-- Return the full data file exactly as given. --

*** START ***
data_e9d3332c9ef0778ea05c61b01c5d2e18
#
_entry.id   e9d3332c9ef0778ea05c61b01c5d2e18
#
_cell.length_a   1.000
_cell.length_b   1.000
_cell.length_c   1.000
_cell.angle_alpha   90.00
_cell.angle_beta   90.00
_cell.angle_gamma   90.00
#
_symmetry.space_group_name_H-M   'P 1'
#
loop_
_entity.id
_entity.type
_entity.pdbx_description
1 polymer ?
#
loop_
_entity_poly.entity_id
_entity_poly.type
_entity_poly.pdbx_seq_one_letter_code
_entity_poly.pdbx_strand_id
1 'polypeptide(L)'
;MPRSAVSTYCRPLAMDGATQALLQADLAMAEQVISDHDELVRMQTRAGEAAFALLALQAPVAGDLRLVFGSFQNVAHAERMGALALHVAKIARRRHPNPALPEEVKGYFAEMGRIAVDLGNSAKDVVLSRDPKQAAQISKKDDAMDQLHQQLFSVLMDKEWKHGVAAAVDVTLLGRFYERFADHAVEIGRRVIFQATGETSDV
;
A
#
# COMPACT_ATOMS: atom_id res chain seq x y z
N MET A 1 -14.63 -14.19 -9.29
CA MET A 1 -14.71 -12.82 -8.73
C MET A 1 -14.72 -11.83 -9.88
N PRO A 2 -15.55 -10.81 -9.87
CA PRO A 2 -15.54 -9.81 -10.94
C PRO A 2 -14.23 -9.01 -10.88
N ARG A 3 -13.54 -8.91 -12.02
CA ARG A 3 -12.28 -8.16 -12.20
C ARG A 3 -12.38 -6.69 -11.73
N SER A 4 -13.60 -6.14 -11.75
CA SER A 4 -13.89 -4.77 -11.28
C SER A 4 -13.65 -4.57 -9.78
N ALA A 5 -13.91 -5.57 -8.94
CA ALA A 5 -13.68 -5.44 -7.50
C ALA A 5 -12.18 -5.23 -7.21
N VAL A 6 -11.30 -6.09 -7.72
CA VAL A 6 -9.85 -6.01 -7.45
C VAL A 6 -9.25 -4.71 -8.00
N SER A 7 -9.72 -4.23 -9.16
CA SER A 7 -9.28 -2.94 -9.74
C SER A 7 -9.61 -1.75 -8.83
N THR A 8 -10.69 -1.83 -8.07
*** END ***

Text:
data_e9d3332c9ef0778ea05c61b01c5d2e18
#
_entry.id   e9d3332c9ef0778ea05c61b01c5d2e18
#
_cell.length_a   1.000
_cell.length_b   1.000
_cell.length_c   1.000
_cell.angle_alpha   90.00
_cell.angle_beta   90.00
_cell.angle_gamma   90.00
#
_symmetry.space_group_name_H-M   'P 1'
#
loop_
_entity.id
_entity.type
_entity.pdbx_description
1 polymer ?
#
loop_
_entity_poly.entity_id
_entity_poly.type
_entity_poly.pdbx_seq_one_letter_code
_entity_poly.pdbx_strand_id
1 'polypeptide(L)'
;MPRSAVSTYCRPLAMDGATQALLQADLAMAEQVISDHDELVRMQTRAGEAAFALLALQAPVAGDLRLVFGSFQNVAHAERMGALALHVAKIARRRHPNPALPEEVKGYFAEMGRIAVDLGNSAKDVVLSRDPKQAAQISKKDDAMDQLHQQLFSVLMDKEWKHGVAAAVDVTLLGRFYERFADHAVEIGRRVIFQATGETSDV
;
A
#
# COMPACT_ATOMS: atom_id res chain seq x y z
N MET A 1 -14.63 -14.19 -9.29
CA MET A 1 -14.71 -12.82 -8.73
C MET A 1 -14.72 -11.83 -9.88
N PRO A 2 -15.55 -10.81 -9.87
CA PRO A 2 -15.54 -9.81 -10.94
C PRO A 2 -14.23 -9.01 -10.88
N ARG A 3 -13.54 -8.91 -12.02
CA ARG A 3 -12.28 -8.16 -12.20
C ARG A 3 -12.38 -6.69 -11.73
N SER A 4 -13.60 -6.14 -11.75
CA SER A 4 -13.89 -4.77 -11.28
C SER A 4 -13.65 -4.57 -9.78
N ALA A 5 -13.91 -5.57 -8.94
CA ALA A 5 -13.68 -5.44 -7.50
C ALA A 5 -12.18 -5.23 -7.21
N VAL A 6 -11.30 -6.09 -7.72
CA VAL A 6 -9.85 -6.01 -7.45
C VAL A 6 -9.25 -4.71 -8.00
N SER A 7 -9.72 -4.23 -9.16
CA SER A 7 -9.28 -2.94 -9.74
C SER A 7 -9.61 -1.75 -8.83
N THR A 8 -10.69 -1.83 -8.07